February 24, 2015
Four days after Luke Moscardini was born in July of 2005, he began to appear ill and was suffering a low temperature. His parents, Pattie and Frank, took him to the emergency room at Central DuPage Hospital (CDH), a partner hospital of Lurie Children’s. The staff at CDH recommended he be transported to Lurie Children’s, where he was diagnosed with Hypoplastic Left Heart Syndrome (HLHS), a type of congenital heart disease in which the left side of the heart, including the aorta, aortic valve, left ventricle and mitral valve, is underdeveloped and does not function normally. In the typical heart, each ventricle does a separate job; the right ventricle pumps blood to the lungs and the left ventricle pumps blood to the body. In a single ventricle heart, there is only one ventricle large enough to pump blood.
Luke’s care team of cardiologists, cardiovascular-thoracic surgeons and neonatologists collaborated to create a treatment plan that included three staged surgeries to address his HLHS. Soon after birth, Luke underwent his first open-heart surgery, the Norwood procedure. It was performed by our cardiovascular-thoracic surgeons, led by Carl Backer, MD, to allow the right ventricle to pump blood to both the lungs and the body. His Heart Center care team continued to monitor his recovery and development as they anticipated his next procedure, the bi-directional Glenn procedure.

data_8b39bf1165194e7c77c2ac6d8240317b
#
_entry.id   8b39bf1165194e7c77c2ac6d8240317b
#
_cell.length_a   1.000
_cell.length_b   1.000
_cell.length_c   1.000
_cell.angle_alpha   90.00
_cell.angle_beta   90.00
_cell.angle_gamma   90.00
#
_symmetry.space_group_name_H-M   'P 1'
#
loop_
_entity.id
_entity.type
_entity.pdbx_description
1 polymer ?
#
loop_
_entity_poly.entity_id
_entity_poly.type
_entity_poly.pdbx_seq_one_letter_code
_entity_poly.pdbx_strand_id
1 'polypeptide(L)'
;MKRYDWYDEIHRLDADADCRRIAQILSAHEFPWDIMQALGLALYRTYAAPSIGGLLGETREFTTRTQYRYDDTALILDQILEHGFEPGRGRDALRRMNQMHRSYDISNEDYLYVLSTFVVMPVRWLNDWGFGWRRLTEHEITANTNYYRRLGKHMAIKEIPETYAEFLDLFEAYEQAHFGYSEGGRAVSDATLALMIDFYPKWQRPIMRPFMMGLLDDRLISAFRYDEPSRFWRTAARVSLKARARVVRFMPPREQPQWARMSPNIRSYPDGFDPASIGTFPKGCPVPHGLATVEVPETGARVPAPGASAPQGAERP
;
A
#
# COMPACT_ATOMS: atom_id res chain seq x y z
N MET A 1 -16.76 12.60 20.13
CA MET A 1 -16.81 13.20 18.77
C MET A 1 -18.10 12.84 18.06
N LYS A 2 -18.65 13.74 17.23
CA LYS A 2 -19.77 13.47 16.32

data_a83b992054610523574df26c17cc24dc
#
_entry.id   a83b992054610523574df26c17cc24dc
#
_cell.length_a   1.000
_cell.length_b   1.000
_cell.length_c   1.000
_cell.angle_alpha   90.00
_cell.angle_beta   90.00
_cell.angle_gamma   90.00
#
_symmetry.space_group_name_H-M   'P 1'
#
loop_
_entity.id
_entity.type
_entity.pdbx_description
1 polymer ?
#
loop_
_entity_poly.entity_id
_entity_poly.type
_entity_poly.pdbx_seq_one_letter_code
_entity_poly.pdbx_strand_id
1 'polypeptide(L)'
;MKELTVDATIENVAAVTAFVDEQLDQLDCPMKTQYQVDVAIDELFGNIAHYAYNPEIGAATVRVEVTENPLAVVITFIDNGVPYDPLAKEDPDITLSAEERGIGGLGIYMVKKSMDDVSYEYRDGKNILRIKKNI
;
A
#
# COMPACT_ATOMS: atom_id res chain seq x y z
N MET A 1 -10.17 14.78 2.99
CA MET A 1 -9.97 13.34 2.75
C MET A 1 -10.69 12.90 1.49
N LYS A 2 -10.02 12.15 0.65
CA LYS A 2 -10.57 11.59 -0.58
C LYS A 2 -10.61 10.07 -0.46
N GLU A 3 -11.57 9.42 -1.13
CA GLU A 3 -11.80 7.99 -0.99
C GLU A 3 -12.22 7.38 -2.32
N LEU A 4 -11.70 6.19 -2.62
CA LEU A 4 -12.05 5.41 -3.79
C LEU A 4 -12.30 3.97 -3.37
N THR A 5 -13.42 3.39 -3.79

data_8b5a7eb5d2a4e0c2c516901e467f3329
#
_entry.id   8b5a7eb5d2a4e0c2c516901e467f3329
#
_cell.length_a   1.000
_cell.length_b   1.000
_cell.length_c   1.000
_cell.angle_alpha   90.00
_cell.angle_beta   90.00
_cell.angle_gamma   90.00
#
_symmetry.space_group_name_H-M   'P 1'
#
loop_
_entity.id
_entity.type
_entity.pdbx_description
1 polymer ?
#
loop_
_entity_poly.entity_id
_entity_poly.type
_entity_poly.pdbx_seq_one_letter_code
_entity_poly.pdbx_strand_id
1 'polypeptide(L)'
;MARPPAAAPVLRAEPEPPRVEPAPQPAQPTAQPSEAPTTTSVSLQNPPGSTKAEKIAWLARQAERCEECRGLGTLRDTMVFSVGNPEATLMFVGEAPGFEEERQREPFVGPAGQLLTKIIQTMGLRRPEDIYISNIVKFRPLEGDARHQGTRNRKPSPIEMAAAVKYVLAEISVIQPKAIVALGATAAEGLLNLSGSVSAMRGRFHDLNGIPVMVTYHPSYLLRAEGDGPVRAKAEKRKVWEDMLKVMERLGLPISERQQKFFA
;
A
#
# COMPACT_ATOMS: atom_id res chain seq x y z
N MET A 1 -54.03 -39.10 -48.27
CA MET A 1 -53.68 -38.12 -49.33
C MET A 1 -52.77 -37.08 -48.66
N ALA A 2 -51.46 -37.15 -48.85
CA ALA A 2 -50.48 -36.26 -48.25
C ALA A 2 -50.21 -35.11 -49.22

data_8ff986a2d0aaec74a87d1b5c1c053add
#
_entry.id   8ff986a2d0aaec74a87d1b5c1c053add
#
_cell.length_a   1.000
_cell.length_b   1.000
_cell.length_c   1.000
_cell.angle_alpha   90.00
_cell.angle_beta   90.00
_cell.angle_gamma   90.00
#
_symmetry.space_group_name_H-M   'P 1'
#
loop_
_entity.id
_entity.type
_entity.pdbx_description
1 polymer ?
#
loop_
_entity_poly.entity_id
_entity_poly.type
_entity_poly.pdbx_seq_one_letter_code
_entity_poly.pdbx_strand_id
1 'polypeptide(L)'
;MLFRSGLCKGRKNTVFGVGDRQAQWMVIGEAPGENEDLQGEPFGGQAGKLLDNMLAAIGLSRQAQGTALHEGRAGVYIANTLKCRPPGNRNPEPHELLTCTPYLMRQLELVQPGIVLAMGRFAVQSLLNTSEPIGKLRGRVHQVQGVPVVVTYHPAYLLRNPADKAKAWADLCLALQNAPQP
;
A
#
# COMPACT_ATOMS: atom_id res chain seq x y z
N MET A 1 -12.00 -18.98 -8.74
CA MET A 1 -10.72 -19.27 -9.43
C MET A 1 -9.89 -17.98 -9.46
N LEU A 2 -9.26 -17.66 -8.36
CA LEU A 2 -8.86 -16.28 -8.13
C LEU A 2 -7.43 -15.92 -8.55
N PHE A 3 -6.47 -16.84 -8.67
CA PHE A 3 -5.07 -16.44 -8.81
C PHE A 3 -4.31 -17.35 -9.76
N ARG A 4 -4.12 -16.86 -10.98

In January of 2006, Luke was ready for his next surgery. During the bi-directional Glenn procedure, cardiovascular-thoracic surgeons removed the shunt from the pulmonary artery to the aorta and then connected the superior vena cava to the pulmonary artery. This procedure allows the blood from the upper body to reach the lungs and collect oxygen before it is passed through the body. It also helps decrease the amount of work that Luke’s single functioning ventricle is asked to perform.
The final surgery to address Luke’s HLHS was planned for May of 2009 when he was almost four years old. The Fontan procedure configures the circulation to allow all of the blood from the body to flow to the lungs and pick up oxygen. The procedure allows the right ventricle to pump oxygenated blood to the body and prevents red and blue blood from mixing in the heart. The surgery went well and Luke began his recovery.
About six months after his Fontan procedure, Luke encountered a setback. His heart function suddenly worsened, potentially caused by a virus, and he was transported to Lurie Children’s for treatment by the Heart Failure team. The team was able to stabilize him and continued to provide treatment in the months after. They continuously tracked his heart, liver and kidney functions as they improved.
These days, Luke continues to work with his cardiologist, Jeffrey Gossett, MD, to monitor his development and heart function with bi-annual check-ups. As a result of the Heart Center’s collaborative effort over the past nine years, he is doing well and has grown into an energetic child who plays baseball and enjoys time with his three brothers.